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© 2018 by Risu Gakusei. 

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Konnichiwa, mina-san!

Let's study together!

Welcome to the site!  I'm Risu Gakusei.  I've been studying Japanese since 2016.  I've created this site to share my studies with my friends and the language-learning community.  I also love graphic design and digital art, so my own website felt like the best option!

After graduating high school, I lived in Japan for the summer.  I stayed in Tokyo and visited Hokkaido (the northern-most of the four main Japanese islands).  After that trip, my fate was sealed; I needed to pursue fluency in this gorgeous language!

I'm originally from Rutland, Vermont in the United States.  Currently, I am a college student with the intent of continuing on to graduate school.  My ultimate goal is to become a Foreign Language Education Professional.  I'd like to either to teach Japanese in the States or English in Japan. I am applying for study-aboard programs so I can return to Japan.

 

I hope you enjoy my site.  My sincerest wish is to provide support and inspiration to those who study Japanese.  Please study hard, my friends!  頑張ってください!  

 

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​なぜリス学生と言うの?

Why do I call myself Risu Gakusei?  What does it translate to?

Two words are present in my screen name.  The first is risu, which means squirrel.  The second is gakusei, which means student.  So there, said and done, I'm a squirrel student.

Well, the short answer is that it translates to

Squirrel Student

but there's a bit more

to it than just that. . .

Here's my picture, aren't I cute?  (No, actually I'm a real person.)

But why would I choose such an odd name?  Well I am a student, so that part is easy.  And clearly, squirrels are the superior member of the rodent family.  I mean, how can you not love such a fuzzy little cutie?  But seriously, all joking aside, I really do love animals.  So much so that I was bullied about it for years. 

 

I went to a rural middle and high school, and there where a good amount of students there who would hunt on the weekends.  I would visibly be uncomfortable when they'd go into detail about their trophies.  (I have nothing against hunting, I just don't want to hear the gory details.)

Add that to my eccentric personality and I was given the nickname "Squirrel Girl."  For five years of middle and high school I was stuck in homeroom with these bullies.  It seemed as if they're only goal in life was to make me feel terrible.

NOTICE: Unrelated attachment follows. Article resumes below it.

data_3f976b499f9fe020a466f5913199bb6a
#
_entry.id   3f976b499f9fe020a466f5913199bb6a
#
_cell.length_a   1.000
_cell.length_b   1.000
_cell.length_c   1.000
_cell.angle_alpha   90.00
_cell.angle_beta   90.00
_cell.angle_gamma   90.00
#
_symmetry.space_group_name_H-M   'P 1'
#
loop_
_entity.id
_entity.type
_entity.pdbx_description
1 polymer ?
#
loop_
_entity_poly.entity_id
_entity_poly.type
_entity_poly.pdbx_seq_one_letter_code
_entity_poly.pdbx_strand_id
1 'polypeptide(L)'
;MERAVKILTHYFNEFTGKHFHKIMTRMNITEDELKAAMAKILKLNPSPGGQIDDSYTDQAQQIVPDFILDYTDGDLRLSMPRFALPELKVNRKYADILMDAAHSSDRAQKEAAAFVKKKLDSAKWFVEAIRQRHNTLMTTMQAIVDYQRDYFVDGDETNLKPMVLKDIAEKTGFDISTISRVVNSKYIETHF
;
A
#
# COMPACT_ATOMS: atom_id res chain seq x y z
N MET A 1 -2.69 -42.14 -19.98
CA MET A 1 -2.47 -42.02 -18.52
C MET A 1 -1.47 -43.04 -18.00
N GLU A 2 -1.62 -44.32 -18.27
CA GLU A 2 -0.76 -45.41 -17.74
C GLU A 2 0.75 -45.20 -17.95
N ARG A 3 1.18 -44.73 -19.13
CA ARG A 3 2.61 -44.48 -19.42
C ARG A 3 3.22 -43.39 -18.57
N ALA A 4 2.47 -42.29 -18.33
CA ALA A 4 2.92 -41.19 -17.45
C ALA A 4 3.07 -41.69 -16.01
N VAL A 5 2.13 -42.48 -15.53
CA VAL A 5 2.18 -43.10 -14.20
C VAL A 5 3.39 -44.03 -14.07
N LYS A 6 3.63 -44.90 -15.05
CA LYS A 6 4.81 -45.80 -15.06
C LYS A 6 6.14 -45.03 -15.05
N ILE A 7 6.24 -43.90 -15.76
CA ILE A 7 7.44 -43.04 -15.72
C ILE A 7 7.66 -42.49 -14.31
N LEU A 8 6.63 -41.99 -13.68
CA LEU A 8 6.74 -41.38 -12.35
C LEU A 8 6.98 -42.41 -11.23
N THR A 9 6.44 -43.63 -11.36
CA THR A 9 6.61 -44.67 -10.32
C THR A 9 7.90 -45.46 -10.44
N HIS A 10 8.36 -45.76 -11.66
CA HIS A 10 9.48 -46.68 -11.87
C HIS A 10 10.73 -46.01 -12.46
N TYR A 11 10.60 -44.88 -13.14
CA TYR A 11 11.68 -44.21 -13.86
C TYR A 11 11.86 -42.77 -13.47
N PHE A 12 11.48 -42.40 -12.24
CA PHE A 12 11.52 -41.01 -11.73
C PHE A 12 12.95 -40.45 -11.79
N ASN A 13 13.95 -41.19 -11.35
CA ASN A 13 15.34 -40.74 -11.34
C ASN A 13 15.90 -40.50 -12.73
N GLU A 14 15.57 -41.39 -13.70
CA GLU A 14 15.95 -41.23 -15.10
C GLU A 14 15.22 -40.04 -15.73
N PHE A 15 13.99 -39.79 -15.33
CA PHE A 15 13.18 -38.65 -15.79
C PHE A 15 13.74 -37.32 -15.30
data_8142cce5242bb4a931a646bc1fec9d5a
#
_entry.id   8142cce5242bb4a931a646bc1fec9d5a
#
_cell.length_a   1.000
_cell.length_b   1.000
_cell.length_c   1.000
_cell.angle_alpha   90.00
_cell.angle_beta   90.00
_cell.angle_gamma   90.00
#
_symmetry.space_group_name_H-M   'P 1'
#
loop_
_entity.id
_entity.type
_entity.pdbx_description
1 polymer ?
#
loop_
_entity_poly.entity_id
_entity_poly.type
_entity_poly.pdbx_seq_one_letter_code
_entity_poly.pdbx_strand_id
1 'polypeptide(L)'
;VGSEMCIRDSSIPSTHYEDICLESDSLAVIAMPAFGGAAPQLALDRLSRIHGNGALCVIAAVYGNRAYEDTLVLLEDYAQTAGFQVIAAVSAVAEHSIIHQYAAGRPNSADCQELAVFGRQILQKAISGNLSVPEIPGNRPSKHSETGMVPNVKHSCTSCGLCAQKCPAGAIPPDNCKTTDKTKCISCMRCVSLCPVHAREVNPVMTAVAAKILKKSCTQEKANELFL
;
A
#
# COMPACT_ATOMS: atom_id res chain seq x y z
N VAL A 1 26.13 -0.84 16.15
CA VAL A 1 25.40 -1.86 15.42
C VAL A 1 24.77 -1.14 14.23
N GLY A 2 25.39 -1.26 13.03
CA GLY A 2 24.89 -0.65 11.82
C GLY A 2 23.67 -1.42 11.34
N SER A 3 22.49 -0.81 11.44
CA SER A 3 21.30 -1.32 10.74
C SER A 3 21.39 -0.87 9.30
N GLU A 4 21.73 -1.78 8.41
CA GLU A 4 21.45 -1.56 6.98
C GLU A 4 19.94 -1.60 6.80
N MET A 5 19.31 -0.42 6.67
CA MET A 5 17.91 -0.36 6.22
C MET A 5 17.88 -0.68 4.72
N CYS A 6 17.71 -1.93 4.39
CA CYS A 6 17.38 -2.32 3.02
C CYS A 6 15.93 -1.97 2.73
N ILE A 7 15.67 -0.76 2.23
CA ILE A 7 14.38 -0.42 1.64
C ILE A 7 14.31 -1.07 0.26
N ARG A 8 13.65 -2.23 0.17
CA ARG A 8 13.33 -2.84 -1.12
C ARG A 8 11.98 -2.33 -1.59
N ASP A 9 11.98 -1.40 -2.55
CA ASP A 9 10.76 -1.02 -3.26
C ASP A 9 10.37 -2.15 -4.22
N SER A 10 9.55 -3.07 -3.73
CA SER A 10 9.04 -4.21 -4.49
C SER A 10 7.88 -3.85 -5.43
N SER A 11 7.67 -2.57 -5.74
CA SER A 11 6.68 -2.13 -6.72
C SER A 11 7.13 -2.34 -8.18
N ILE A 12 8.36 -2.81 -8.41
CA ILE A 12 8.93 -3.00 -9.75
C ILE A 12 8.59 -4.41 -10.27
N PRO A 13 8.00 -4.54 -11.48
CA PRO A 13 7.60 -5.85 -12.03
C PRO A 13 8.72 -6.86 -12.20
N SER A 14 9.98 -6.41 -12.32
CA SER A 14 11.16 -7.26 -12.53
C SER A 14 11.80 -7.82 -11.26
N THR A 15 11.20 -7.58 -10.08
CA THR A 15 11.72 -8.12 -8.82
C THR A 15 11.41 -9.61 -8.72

I don't know what kind of men they turned out to be, I haven't had contact with them for years.  I hope they're doing well, but I'm reclaiming the title.  I don't want squirrels to be associated with that time in my life.  Now it's all about me, my ambitions, and this site that I am so proud of! 

My Digital Hanko

I must admit, I have fallen in love with Japanese hanko.  That's why they've inspired the design of my logo!  In Japan, hanko stamps carry the name of their owner.  These are used in the same way we use our signatures in the United States.  Both individuals and organizations have their own hanko.  

My digital hanko resembles the kind used for informal situations, such as signing letters to friends.  As opposed to hanko meant for "official" use, these informal ones tend to use fun fonts and decorative elements aside from the user's name, such as animals or flowers.

So, what's my personal design mean?

Well, it is probably obvious as to why the squirrel to the right should be there!  I have used a circle for the base for two reasons. A.) It's the most common for informal hanko to be circular and B.) it shows that I am just one person wanting to engage with you.  As a general rule, organizations use squares and individuals use circles when designing a hanko.  I am not a company, I am a person who wants to be part of an online community.

The text in the hanko says risu.  Which, again, translates to squirrel.  However, I have elected to use the traditional kanji characters instead of modern Japanese script.  Squirrel is almost never written like this today!  I only chose to use these kanji since Japanese names are written this way.  I think this gives the text a more unique look. 

(I mean, c'mon, who would write 栗鼠  instead of  りす ?  Me, that's who!)